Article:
§ Best ofs, awards, etc. Hilary Chute and Ed Park weigh in with their best of 2019 at the NY Times. Aside; I  finally, finally caved and got a $1 a week digital sub to the Times. Their firewall was just too good and I need to support journalism.

§ The 2019 Publishers Weekly Critics Poll results are in and the winner is They Called Us Enemy by George Takei, Justin Eisinger, Steven Scott and Harmony Becker. A worthy win, but check out the entire list of books mentioned.

§ You can go vote in the Broken Frontier Awards for 2019! I didn’t know a single one of the Breakout Talents so I got some reading to do.

§  Karama Horne weighs in at SyFy with The 12 Most Influential Indie Comics of the Decade, which are mostly Image, but not a stinker in the bunch. And Dana Fosythe has the Top 10 New Comics of 2019. 

In 2019, reexamination and reflection were major themes in some of the comic books we loved best. Whether it was a reimagining of the X-Men in House of X and Powers of X, or a look into the future of America in Undiscovered Country, or the themes of rebirth and reincarnation in Little Bird, each of these comic books struck a chord with us and expanded on the comic medium as a whole.

§ And i09’s best of list.

§ Say, who is toting up all the votes on all the best of lists? Is it you, Jamie Coville?


§  Just how hot are graphic novels for kids? SO HOT that DC is putting out kids’ GNs with ALL NEW CHARACTERS. ORIGINAL IP. No Harley Quinn or Lightning Lad here! PW catches up with Michelle Wells, who is spearheading the effort, which actually seems to have a name: DC Books For Young Readers, because Zoom and INk were just too darned short:

In 2020, DC Books for Young Readers is releasing three middle-grade titles based on original intellectual property, marking the first time the imprint has published books not tied to its famous DC Comics superheroes.

“DC has an 80-year history with a wonderful array of characters,” said Michele Wells, v-p and executive editor, who heads up the Books for Young Readers program. “It was not a conscious decision to not use DC characters. We wanted to make sure we engaged with a younger readership in a new way, and as I was having discussions with authors and illustrators about what kinds of stories they wanted to tell and whether there would be a fit with DC, I realized that original IP was the best way to do it.”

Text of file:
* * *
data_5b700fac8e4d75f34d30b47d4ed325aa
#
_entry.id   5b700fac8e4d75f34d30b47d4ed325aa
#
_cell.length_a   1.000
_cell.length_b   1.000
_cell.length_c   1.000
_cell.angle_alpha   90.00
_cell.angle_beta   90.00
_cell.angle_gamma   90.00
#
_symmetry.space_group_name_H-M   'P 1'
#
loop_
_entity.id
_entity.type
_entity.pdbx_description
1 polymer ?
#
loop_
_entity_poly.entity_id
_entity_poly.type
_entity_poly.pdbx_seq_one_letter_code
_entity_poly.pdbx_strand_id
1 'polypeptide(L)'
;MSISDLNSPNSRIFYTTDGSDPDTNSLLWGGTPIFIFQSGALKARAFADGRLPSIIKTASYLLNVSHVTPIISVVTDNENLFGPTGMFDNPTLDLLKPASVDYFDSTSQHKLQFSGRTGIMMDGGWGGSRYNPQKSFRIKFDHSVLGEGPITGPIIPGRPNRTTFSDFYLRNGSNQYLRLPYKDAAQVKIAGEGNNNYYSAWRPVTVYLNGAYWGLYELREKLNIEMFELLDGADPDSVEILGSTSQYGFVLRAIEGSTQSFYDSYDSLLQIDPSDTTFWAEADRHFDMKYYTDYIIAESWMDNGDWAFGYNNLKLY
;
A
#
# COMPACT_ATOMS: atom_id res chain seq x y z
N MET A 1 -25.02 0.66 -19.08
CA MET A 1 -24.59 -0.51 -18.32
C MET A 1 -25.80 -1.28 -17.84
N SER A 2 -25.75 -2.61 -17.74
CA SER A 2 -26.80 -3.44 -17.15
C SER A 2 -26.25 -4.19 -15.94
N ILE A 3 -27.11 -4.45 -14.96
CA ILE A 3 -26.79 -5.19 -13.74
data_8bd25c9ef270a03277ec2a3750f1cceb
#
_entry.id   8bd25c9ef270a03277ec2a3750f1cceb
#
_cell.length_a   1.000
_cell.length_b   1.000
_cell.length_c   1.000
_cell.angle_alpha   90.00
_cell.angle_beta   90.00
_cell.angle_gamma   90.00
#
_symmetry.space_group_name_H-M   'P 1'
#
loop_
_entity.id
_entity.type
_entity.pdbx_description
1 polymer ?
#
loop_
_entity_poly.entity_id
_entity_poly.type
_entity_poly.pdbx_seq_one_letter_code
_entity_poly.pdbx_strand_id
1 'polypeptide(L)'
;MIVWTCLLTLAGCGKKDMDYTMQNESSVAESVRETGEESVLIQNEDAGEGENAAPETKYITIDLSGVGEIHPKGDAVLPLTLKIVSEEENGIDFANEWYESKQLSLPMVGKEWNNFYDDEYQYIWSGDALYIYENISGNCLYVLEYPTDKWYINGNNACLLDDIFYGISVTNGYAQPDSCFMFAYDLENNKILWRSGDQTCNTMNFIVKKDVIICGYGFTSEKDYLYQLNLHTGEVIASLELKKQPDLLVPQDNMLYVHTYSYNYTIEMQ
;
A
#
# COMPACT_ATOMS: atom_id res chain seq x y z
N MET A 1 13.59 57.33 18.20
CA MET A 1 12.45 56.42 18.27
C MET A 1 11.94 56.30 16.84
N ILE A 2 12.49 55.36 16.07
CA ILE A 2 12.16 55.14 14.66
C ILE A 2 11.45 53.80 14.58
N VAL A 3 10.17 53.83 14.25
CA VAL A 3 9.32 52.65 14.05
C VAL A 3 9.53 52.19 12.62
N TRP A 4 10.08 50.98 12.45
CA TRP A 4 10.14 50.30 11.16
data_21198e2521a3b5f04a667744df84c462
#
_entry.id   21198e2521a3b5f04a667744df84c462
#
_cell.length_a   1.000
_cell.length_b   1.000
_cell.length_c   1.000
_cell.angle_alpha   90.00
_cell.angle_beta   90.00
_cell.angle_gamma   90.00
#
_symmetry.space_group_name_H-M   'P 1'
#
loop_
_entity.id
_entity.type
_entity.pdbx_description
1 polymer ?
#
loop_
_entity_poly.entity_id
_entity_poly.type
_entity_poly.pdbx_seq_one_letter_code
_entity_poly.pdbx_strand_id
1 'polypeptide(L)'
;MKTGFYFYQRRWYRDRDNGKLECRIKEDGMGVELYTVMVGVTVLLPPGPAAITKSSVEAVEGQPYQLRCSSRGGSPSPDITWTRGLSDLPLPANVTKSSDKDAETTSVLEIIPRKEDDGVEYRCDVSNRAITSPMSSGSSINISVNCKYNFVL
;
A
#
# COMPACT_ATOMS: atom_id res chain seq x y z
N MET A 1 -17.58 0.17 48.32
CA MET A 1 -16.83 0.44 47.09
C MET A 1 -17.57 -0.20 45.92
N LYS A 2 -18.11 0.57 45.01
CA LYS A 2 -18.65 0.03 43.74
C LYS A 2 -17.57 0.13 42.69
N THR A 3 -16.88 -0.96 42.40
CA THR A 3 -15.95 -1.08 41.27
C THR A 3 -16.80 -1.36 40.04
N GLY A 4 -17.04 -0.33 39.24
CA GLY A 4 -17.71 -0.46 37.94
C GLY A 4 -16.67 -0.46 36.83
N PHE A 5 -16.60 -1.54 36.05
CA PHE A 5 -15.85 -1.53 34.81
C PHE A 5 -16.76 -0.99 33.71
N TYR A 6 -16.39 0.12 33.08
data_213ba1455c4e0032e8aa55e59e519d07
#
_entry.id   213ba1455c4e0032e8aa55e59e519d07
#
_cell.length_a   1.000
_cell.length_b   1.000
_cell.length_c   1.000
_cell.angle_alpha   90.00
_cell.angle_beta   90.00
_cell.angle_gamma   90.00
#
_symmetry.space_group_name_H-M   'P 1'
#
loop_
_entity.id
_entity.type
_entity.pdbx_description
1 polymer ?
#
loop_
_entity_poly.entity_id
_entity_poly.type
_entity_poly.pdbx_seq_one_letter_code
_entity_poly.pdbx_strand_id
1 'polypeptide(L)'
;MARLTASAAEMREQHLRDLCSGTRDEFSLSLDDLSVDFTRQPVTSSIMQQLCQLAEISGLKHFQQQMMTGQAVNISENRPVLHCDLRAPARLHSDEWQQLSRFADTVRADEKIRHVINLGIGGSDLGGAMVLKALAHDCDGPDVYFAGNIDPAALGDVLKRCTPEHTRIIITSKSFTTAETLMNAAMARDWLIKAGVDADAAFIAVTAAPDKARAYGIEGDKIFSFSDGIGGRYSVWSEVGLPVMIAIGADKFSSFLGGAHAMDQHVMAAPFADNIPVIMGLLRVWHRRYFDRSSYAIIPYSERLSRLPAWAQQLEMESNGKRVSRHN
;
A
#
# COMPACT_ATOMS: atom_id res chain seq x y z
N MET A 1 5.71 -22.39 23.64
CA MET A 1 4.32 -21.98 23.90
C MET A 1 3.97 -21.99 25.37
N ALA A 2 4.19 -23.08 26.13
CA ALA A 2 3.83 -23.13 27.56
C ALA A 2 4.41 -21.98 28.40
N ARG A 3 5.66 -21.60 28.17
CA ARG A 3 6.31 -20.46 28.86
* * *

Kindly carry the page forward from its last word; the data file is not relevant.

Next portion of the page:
§ Simon Hanselmann has a comic in Playboy, ‘I’m Orville Peck,’ and it’s quite something!

§ Graeme McMillan looks at Marvel’s new audio storytelling efforts, which we also looked at here, in case you missed it.

Late last week, the company launched a new co-production with the serialized audiobook/ebook publisher Serial Box. Titled Thor: Metal Gods, it’s a fresh story about the God of Thunder, and a move into a whole new medium for Marvel’s superheroes. “We’re focused on more of an audiobook experience, where it’s typically a single person telling you a story rather than actors reading from a script,” explains Molly Barton, Serial Box’s cofounder and CEO. “That’s one of the oldest forms of audio entertainment: one person telling a group of people a story.”

§ Finally, you’ll soon be able to interact with your buddys in Pokémon Go, meaning you will now also be able to play Tamagotchi with your Pokémon. Let’s go, Lickitung!